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015. Introducing your new cat to other animals




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This article is from the Getting A Cat FAQ, posted to rec.pets.cats newsgroup. Maintained by Cindy Tittle Moore with numerous contributions by others.

015. Introducing your new cat to other animals

You may need to introduce a cat to other animals (but first make sure the new kitten or cat has been seen by a vet to reduce the risk of transmitting illnesses or parasites to your other animals). The key to this is patience. It may take several weeks to a month to achieve desired results; it may take overnight. Do not give up and don't lose your temper. It depends on the temperament and ages of the animals involved.

In most cases, you can simply introduce them, let them work it out, and after a week or so, things are fine. However, sometimes this is a lengthy process that you will have to work through. In general, the following procedure will work:

Put the cat in its own room, where the original pet can smell it, but not see it. After a day or so of this, remove the cat from the room and let the original pet smell and explore the room thoroughly. Put the cat back in. Depending on the reactions involved, let the cat out and meet the original pet under supervision. If there is some hostility, separate them while you are gone until you are certain that they get along. It is best if you can arrange a "retreat" for each animal.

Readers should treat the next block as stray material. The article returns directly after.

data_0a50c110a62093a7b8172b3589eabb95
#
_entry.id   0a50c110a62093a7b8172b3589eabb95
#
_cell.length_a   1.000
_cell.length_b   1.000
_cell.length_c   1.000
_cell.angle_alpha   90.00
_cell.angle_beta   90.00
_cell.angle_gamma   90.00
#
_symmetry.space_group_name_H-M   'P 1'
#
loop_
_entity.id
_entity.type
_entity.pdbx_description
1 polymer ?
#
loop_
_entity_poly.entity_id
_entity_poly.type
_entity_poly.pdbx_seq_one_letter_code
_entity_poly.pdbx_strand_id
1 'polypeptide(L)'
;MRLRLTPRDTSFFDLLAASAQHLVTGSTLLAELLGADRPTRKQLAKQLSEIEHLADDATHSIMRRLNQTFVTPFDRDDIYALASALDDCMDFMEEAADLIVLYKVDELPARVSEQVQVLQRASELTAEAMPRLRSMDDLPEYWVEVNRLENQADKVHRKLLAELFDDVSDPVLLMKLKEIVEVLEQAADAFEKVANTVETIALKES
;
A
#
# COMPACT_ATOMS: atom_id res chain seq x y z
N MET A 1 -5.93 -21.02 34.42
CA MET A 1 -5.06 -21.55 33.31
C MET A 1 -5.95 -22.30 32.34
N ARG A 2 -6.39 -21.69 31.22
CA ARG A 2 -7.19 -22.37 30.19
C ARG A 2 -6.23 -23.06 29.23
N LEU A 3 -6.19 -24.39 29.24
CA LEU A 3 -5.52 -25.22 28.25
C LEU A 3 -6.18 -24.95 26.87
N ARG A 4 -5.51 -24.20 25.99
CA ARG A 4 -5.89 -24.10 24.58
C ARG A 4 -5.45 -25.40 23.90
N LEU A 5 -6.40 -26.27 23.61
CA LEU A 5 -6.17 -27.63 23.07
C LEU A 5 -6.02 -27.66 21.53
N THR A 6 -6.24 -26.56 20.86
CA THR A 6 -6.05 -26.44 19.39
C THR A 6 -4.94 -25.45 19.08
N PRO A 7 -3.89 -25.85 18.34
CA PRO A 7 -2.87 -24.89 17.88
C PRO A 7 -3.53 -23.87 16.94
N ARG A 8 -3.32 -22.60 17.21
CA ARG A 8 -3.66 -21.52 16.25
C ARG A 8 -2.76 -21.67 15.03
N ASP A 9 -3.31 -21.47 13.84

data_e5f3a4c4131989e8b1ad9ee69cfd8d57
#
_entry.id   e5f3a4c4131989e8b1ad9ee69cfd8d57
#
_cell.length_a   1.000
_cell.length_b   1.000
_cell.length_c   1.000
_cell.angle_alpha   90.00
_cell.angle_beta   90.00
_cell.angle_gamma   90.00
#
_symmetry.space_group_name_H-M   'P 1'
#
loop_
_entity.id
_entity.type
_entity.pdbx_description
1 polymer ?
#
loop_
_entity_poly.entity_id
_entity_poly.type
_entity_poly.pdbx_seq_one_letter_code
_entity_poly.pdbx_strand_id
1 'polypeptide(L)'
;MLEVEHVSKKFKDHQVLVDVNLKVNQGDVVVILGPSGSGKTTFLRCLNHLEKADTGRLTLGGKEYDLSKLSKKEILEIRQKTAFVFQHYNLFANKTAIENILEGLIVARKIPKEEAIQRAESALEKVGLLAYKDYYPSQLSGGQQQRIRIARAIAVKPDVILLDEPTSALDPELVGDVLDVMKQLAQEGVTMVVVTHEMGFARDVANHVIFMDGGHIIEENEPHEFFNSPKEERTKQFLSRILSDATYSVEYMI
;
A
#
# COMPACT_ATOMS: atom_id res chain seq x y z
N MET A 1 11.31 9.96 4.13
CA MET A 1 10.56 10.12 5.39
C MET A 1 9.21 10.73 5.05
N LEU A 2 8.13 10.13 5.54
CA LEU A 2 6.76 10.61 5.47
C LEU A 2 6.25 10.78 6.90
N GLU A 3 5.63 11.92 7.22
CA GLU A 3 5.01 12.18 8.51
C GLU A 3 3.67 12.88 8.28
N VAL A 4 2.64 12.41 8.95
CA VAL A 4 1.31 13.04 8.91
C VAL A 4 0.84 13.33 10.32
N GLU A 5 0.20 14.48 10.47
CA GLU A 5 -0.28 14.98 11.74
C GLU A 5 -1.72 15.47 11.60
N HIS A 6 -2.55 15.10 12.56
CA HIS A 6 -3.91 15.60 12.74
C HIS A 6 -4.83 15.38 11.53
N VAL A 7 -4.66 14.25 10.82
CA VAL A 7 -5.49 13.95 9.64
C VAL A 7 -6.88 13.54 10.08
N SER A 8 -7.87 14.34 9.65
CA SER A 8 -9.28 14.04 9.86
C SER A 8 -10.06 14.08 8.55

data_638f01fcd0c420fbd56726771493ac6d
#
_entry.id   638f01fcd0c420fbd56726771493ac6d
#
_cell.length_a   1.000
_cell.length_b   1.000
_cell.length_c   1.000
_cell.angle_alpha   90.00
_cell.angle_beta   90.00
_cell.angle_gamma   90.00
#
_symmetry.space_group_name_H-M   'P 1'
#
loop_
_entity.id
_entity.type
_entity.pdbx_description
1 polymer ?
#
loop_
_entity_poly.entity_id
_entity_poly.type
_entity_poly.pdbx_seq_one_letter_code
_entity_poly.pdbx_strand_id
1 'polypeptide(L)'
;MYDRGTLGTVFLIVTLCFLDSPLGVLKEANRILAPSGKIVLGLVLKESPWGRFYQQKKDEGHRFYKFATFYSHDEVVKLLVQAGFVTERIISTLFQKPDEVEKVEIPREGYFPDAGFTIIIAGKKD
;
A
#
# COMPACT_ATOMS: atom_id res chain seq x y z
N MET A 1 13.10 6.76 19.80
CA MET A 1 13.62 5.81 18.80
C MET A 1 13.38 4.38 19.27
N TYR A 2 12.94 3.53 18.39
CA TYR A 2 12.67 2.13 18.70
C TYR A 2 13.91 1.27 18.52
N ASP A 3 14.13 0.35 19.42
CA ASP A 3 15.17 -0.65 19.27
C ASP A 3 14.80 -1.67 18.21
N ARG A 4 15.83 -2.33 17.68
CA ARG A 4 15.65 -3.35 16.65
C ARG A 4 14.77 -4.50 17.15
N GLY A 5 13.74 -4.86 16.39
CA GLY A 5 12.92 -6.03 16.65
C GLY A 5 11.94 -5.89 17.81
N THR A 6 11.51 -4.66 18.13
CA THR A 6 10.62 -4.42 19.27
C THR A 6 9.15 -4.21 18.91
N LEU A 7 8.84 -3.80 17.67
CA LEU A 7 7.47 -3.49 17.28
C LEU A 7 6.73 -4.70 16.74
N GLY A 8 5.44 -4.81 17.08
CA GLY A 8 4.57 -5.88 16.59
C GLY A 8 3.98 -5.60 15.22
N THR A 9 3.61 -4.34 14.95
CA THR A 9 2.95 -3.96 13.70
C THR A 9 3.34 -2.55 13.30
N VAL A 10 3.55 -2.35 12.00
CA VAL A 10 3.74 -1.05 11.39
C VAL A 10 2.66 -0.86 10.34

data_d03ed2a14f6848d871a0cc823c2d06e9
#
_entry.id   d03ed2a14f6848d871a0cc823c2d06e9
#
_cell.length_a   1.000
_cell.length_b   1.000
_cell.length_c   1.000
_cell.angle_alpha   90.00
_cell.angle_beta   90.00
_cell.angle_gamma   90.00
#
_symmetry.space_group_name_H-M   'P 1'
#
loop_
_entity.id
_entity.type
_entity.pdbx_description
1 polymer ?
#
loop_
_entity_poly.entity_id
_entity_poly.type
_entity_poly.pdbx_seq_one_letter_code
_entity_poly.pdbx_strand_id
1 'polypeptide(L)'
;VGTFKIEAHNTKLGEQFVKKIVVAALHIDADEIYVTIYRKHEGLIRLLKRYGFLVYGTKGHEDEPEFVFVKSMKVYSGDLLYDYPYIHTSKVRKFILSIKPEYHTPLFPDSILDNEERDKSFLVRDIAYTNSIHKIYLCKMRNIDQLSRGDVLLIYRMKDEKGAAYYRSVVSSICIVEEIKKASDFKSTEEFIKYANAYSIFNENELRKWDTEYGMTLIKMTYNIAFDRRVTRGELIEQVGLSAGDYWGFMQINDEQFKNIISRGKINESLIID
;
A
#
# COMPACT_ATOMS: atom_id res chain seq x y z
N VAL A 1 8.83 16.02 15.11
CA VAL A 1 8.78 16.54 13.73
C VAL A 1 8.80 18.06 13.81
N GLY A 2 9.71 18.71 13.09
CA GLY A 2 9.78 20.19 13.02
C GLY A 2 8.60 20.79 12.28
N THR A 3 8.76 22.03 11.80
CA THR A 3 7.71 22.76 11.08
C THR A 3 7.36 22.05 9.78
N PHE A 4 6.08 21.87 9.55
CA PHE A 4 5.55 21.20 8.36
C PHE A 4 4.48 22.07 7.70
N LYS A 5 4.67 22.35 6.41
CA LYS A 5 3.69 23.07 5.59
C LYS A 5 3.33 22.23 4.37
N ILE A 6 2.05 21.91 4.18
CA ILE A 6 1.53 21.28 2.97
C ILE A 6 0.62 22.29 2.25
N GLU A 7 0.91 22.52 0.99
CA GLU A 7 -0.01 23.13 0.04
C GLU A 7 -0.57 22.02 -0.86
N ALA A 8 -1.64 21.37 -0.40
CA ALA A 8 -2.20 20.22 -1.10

You can modify the length of time and amount of supervision as you see how two cats react. Some forms of cat playing can appear hostile but are not. Look at the ears for a clue (standing up or forward when grappling is trouble, flat back when standing and staring is also trouble). If the fighting immediately stops when one yelps or squeaks, they're OK.

Introducing a puppy or kitten into a household with an elderly animal already present can be stressful to the older animal. The best way to handle this is to make sure the older animal does not feel threatened by the newcomer. Lavish attention on the older animal, not the new kitten. Make sure the older animal has a cozy place to retreat to, and undisturbed time to eat and relieve itself.

A puppy introduced to a cat will quickly view it as another sort of dog and leave it alone or, more often, want to play with it. The cat will view the dog as a nuisance for some time, but will eventually learn to ignore it or even to play with it. Introducing a kitten to an older dog will depend on the dog's temperament. Many dogs are good with cats, such as Labs or Newfies, and will present no problems whatsoever. Other dogs with high prey drives may need to be taught to leave the kitten alone. Soon enough, the kitten will be able to get up out of the dog's reach when it wants to be left alone. Providing the cat with a place the dog can't get to is always helpful. This can be achieved by placing a childproof fence in the door of a room high enough for the cat to get under but not for the dog. Do trim the cat's claws to minimize damage to the dog's nose.

According to humane society studies, these are some combinations of animals that tend to work well:

* two kittens

* an older kitten and a puppy

* a pair of mature neutered animals

* two cats

* two dogs

 

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